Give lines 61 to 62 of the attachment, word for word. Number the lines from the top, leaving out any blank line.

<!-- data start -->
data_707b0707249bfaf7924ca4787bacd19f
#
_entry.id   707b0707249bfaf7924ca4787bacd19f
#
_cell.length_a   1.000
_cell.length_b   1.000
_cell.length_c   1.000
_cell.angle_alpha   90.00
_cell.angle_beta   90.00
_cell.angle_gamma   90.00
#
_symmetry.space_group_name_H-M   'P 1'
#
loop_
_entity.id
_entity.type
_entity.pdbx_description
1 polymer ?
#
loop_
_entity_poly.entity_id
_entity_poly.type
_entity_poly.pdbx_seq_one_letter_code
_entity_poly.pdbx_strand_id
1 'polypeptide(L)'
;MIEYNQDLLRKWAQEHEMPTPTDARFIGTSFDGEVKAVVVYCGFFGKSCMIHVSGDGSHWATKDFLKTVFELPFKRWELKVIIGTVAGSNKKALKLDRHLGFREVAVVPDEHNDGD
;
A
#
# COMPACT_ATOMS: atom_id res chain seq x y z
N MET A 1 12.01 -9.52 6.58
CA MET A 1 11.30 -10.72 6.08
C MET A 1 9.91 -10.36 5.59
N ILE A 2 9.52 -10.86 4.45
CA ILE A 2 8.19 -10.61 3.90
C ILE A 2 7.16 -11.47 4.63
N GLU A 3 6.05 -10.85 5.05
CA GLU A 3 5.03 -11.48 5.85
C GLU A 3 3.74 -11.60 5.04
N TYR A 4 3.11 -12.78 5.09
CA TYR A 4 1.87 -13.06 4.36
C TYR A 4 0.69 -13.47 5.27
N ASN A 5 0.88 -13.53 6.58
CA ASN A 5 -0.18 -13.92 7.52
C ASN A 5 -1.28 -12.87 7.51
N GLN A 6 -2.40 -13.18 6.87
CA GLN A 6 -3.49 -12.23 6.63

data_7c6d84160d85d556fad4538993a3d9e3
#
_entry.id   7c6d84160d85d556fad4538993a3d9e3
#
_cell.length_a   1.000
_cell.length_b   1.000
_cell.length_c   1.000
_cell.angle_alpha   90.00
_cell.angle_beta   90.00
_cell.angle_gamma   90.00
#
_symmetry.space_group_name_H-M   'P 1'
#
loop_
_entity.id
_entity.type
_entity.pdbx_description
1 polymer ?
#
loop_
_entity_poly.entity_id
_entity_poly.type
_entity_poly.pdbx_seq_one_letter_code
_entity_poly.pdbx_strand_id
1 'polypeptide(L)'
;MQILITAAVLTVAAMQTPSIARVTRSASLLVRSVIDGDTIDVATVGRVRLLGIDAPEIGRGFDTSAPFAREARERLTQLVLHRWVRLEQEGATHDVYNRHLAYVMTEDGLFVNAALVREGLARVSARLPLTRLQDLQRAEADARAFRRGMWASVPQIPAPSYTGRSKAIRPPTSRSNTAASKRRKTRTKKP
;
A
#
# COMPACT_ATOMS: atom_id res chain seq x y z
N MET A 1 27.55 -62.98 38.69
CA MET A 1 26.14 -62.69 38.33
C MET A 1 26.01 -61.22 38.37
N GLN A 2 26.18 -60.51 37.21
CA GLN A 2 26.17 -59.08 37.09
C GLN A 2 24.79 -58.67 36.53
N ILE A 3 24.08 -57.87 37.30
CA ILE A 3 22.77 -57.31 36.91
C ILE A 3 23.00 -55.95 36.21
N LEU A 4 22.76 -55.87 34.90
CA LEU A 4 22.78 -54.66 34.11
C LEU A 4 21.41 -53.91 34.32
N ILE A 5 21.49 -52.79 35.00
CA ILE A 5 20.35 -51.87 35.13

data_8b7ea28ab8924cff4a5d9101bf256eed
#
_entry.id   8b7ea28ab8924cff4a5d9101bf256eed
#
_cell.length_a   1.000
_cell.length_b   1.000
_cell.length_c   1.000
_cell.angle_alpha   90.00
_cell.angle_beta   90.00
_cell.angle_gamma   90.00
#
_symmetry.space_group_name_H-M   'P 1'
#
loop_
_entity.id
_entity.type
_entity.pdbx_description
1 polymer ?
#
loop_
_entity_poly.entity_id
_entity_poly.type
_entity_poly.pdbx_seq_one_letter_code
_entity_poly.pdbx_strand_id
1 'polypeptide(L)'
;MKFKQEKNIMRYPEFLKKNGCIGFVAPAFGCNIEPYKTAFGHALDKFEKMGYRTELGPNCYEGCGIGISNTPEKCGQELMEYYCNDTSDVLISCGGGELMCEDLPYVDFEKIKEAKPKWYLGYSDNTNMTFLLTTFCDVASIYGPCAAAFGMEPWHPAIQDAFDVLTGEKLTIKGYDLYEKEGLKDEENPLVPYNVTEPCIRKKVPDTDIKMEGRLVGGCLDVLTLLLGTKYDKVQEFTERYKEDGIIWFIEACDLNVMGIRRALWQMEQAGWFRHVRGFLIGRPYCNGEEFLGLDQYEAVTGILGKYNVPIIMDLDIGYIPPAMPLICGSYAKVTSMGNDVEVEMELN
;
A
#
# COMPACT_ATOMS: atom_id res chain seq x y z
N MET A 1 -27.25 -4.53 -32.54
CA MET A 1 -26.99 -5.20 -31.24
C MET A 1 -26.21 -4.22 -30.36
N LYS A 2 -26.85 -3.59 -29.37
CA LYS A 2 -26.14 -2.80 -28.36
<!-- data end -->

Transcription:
loop_
_entity.id